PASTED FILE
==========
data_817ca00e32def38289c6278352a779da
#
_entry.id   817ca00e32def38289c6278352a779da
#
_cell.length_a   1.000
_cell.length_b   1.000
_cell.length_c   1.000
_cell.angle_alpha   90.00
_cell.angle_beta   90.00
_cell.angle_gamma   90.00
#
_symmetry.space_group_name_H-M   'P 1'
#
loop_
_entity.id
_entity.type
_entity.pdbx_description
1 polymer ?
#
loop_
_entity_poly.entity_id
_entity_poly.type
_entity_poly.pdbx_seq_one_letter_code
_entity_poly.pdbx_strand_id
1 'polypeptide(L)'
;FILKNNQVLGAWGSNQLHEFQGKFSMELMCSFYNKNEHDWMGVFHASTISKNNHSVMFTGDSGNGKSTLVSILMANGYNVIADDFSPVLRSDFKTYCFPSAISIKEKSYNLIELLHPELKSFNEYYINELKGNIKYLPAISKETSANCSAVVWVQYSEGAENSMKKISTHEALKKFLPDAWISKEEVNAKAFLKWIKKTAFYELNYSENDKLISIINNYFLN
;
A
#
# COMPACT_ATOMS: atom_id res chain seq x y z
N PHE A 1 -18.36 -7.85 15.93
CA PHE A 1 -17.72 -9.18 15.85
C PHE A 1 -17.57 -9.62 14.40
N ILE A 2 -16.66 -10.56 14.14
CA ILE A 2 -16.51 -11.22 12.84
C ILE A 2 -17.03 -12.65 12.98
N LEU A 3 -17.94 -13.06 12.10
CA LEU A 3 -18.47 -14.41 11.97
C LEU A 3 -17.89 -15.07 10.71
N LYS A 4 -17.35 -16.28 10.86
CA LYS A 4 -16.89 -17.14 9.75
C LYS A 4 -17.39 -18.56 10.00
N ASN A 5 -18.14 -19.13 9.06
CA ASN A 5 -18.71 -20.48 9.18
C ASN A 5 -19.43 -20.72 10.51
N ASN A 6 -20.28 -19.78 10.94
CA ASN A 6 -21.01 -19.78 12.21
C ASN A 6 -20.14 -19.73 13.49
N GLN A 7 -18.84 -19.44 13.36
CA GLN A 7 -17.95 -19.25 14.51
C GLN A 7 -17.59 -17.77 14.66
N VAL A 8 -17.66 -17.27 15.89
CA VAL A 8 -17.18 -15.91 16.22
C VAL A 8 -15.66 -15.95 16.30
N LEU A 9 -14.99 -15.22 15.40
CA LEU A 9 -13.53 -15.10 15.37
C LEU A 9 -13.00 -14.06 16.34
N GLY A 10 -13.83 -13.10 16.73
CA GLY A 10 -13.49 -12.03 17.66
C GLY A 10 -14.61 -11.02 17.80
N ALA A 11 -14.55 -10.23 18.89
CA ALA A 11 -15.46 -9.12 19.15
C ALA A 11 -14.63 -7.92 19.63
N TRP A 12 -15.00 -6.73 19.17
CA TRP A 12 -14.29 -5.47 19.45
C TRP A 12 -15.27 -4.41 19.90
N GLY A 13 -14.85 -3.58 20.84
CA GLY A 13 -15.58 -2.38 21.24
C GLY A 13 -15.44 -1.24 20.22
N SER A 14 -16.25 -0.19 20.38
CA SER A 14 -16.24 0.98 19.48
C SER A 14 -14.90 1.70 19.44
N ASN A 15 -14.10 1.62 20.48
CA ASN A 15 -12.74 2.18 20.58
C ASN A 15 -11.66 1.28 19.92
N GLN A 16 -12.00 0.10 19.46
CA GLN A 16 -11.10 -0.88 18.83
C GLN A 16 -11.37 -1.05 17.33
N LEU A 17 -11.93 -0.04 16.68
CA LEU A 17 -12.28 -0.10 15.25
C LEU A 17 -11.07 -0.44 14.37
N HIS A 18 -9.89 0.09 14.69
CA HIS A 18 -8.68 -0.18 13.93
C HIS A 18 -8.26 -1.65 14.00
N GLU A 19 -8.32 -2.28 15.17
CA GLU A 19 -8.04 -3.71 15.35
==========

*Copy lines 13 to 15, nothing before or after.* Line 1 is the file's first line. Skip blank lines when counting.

#
loop_
_entity.id